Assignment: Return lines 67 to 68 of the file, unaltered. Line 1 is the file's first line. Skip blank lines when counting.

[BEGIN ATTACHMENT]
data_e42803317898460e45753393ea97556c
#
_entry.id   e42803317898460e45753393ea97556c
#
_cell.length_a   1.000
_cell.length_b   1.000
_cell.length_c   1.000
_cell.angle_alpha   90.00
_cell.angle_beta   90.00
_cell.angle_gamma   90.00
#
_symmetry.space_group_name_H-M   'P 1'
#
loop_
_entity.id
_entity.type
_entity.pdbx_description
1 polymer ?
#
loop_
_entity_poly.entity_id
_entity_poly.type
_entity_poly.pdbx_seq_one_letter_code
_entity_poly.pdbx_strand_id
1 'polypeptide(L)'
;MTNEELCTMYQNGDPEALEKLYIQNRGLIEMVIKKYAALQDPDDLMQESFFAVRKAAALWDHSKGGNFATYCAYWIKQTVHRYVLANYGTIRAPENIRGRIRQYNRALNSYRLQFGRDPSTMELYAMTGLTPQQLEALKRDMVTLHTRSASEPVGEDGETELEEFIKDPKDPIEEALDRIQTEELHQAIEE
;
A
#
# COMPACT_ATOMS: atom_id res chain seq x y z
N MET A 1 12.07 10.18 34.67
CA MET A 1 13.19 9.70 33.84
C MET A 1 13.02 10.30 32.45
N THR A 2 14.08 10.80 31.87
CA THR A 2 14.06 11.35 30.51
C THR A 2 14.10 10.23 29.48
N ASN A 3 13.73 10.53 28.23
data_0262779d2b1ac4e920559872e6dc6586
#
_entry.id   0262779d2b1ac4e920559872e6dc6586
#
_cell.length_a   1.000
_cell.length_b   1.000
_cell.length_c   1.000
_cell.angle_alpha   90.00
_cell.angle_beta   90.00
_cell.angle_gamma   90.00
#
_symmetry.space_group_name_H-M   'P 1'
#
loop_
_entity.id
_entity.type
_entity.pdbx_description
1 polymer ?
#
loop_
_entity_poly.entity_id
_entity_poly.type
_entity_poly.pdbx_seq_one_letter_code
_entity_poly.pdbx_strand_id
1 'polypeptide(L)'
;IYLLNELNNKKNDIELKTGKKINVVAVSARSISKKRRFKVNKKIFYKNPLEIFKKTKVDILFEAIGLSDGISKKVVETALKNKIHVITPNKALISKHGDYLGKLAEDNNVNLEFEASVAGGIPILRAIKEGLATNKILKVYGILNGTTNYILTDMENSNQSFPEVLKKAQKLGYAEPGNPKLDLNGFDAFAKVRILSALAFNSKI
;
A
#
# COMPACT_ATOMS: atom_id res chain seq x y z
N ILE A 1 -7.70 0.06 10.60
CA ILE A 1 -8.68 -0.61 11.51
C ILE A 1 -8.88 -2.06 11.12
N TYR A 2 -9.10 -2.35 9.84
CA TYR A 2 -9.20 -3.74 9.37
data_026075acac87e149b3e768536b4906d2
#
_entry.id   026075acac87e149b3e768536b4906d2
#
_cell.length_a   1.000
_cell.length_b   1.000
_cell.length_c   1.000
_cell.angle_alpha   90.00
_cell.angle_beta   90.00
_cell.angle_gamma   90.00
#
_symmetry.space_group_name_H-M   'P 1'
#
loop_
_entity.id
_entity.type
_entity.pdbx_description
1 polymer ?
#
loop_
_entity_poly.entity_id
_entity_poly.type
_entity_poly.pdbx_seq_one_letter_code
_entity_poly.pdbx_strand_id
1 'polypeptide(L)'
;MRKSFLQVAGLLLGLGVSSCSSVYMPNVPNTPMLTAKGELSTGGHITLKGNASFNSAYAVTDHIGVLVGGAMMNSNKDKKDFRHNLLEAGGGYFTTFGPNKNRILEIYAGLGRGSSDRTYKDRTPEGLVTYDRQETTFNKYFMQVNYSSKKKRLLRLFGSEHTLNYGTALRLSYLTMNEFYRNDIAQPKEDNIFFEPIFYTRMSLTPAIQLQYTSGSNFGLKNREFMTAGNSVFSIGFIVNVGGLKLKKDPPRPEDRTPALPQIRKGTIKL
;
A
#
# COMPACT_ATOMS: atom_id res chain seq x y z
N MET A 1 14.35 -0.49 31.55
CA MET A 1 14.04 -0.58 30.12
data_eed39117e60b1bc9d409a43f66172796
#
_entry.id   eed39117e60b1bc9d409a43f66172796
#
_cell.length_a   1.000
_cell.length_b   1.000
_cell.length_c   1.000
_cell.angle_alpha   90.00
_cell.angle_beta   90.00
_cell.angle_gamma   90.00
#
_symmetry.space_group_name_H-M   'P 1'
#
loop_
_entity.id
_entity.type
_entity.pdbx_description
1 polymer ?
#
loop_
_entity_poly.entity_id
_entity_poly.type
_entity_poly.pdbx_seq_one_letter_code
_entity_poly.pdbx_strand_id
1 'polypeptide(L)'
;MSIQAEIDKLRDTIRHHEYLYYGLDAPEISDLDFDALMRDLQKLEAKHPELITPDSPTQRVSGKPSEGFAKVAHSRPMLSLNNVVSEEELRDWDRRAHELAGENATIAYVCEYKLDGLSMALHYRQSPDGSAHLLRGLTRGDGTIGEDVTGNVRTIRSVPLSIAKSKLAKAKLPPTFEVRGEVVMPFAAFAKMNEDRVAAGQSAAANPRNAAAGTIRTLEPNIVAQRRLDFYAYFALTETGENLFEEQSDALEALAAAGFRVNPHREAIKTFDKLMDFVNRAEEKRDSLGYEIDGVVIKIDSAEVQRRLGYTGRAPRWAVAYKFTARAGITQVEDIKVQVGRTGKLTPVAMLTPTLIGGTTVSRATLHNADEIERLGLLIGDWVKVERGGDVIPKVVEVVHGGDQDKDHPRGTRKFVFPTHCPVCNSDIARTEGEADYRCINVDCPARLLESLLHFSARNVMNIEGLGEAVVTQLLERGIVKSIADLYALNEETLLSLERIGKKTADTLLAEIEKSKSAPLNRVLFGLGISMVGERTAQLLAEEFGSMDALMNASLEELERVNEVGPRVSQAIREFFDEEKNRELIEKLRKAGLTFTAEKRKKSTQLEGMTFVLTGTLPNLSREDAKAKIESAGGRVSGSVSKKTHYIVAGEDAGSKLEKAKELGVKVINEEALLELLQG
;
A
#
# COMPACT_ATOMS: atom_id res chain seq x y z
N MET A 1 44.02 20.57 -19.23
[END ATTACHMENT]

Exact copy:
# COMPACT_ATOMS: atom_id res chain seq x y z
N ILE A 1 -7.70 0.06 10.60